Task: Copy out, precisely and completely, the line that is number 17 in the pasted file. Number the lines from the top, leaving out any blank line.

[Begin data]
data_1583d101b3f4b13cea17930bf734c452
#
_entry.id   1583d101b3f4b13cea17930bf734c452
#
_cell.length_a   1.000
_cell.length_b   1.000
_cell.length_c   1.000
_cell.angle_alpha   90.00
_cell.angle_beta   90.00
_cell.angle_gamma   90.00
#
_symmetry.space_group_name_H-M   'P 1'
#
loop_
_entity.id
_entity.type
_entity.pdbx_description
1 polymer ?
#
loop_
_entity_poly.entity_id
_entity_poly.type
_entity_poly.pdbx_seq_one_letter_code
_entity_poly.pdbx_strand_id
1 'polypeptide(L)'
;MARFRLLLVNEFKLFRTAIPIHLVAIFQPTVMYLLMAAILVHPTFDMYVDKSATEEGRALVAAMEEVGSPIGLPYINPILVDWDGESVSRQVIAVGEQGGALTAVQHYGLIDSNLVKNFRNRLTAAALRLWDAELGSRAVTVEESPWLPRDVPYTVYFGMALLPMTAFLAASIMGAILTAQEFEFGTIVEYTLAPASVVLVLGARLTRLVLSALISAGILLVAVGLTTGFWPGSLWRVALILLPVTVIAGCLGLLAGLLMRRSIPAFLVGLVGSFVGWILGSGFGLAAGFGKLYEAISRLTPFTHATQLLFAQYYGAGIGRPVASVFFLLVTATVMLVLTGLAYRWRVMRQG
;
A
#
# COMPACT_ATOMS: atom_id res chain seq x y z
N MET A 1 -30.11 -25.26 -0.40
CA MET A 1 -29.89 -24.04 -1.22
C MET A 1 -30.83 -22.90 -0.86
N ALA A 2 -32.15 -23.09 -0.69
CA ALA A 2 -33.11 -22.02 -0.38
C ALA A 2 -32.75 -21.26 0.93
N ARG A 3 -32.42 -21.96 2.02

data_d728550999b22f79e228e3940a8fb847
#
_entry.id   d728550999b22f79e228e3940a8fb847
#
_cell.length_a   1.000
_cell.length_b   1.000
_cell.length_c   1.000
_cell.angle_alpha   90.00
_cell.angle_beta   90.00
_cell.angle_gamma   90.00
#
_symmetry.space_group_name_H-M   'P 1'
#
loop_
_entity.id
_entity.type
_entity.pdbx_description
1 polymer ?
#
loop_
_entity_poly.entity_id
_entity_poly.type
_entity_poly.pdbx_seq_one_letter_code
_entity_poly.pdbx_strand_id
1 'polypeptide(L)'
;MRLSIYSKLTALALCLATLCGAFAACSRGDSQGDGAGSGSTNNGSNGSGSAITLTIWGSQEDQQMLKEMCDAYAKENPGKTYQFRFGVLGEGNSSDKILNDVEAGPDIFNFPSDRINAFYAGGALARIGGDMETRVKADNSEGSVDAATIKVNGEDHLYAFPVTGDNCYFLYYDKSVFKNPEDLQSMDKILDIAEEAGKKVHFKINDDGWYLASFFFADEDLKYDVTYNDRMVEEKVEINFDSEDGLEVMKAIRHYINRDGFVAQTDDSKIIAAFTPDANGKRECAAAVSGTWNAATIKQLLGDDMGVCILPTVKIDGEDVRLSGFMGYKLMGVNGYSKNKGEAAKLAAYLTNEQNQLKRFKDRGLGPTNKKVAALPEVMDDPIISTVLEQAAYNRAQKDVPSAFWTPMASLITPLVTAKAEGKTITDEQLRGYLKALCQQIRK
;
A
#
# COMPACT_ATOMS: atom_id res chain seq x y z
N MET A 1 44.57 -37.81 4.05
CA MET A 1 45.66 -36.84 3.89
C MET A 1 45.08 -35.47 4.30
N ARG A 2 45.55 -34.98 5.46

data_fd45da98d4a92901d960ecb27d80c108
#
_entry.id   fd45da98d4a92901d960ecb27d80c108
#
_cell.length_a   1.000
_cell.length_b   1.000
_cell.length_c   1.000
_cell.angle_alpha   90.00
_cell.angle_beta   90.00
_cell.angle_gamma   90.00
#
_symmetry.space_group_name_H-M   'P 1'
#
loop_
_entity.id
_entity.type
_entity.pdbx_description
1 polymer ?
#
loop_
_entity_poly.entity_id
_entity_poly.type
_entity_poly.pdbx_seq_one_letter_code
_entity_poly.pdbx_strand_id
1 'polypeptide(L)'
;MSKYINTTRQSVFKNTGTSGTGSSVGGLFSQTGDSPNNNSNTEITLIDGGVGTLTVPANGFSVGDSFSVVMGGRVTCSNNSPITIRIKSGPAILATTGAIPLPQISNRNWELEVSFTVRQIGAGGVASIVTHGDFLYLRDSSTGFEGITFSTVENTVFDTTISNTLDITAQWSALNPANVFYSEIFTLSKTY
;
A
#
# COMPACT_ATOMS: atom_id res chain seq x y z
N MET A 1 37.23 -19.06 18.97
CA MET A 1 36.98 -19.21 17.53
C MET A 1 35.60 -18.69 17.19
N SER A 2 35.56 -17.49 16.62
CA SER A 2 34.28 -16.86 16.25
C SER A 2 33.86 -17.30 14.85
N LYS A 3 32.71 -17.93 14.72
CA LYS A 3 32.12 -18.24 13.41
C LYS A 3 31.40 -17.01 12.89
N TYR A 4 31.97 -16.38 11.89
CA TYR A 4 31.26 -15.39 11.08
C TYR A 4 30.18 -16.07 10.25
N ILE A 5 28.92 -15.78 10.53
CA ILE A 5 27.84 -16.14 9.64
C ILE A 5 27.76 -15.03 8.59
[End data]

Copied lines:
_entity.pdbx_description